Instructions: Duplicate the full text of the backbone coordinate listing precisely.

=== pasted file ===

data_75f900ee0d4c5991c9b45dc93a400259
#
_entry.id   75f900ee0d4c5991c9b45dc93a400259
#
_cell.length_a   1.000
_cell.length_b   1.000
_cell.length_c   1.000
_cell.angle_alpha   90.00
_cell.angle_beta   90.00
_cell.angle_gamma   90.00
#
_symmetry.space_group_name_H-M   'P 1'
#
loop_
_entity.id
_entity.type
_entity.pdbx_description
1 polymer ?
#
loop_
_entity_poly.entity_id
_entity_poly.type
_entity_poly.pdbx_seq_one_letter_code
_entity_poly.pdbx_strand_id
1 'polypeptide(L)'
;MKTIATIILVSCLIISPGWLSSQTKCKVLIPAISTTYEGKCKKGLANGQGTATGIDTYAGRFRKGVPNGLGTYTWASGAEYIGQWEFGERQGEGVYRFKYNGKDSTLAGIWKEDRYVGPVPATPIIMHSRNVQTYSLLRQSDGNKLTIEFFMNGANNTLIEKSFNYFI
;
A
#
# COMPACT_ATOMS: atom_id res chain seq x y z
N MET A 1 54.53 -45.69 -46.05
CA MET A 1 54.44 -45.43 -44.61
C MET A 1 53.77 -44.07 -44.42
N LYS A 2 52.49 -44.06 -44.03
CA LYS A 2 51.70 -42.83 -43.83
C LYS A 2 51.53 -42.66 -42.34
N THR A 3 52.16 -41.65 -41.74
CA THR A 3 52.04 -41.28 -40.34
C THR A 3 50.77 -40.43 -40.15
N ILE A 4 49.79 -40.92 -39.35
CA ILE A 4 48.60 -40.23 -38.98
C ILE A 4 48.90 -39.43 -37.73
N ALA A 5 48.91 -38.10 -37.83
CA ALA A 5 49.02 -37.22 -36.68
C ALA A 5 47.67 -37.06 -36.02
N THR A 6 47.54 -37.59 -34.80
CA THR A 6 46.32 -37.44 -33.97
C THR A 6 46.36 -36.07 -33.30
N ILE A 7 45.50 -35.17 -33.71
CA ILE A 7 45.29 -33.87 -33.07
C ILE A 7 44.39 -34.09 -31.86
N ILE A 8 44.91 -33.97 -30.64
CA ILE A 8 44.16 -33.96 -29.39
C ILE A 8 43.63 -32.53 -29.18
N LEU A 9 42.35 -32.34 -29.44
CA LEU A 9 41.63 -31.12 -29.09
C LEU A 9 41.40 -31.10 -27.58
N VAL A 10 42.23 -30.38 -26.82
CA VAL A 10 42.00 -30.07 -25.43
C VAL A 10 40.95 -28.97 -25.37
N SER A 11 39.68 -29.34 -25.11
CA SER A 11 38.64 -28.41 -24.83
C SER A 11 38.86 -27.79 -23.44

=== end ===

data_75f900ee0d4c5991c9b45dc93a400259
#
_entry.id   75f900ee0d4c5991c9b45dc93a400259
#
_cell.length_a   1.000
_cell.length_b   1.000
_cell.length_c   1.000
_cell.angle_alpha   90.00
_cell.angle_beta   90.00
_cell.angle_gamma   90.00
#
_symmetry.space_group_name_H-M   'P 1'
#
loop_
_entity.id
_entity.type
_entity.pdbx_description
1 polymer ?
#
loop_
_entity_poly.entity_id
_entity_poly.type
_entity_poly.pdbx_seq_one_letter_code
_entity_poly.pdbx_strand_id
1 'polypeptide(L)'
;MKTIATIILVSCLIISPGWLSSQTKCKVLIPAISTTYEGKCKKGLANGQGTATGIDTYAGRFRKGVPNGLGTYTWASGAEYIGQWEFGERQGEGVYRFKYNGKDSTLAGIWKEDRYVGPVPATPIIMHSRNVQTYSLLRQSDGNKLTIEFFMNGANNTLIEKSFNYFI
;
A
#
# COMPACT_ATOMS: atom_id res chain seq x y z
N MET A 1 54.53 -45.69 -46.05
CA MET A 1 54.44 -45.43 -44.61
C MET A 1 53.77 -44.07 -44.42
N LYS A 2 52.49 -44.06 -44.03
CA LYS A 2 51.70 -42.83 -43.83
C LYS A 2 51.53 -42.66 -42.34
N THR A 3 52.16 -41.65 -41.74
CA THR A 3 52.04 -41.28 -40.34
C THR A 3 50.77 -40.43 -40.15
N ILE A 4 49.79 -40.92 -39.35
CA ILE A 4 48.60 -40.23 -38.98
C ILE A 4 48.90 -39.43 -37.73
N ALA A 5 48.91 -38.10 -37.83
CA ALA A 5 49.02 -37.22 -36.68
C ALA A 5 47.67 -37.06 -36.02
N THR A 6 47.54 -37.59 -34.80
CA THR A 6 46.32 -37.44 -33.97
C THR A 6 46.36 -36.07 -33.30
N ILE A 7 45.50 -35.17 -33.71
CA ILE A 7 45.29 -33.87 -33.07
C ILE A 7 44.39 -34.09 -31.86
N ILE A 8 44.91 -33.97 -30.64
CA ILE A 8 44.16 -33.96 -29.39
C ILE A 8 43.63 -32.53 -29.18
N LEU A 9 42.35 -32.34 -29.44
CA LEU A 9 41.63 -31.12 -29.09
C LEU A 9 41.40 -31.10 -27.58
N VAL A 10 42.23 -30.38 -26.82
CA VAL A 10 42.00 -30.07 -25.43
C VAL A 10 40.95 -28.97 -25.37
N SER A 11 39.68 -29.34 -25.11
CA SER A 11 38.64 -28.41 -24.83
C SER A 11 38.86 -27.79 -23.44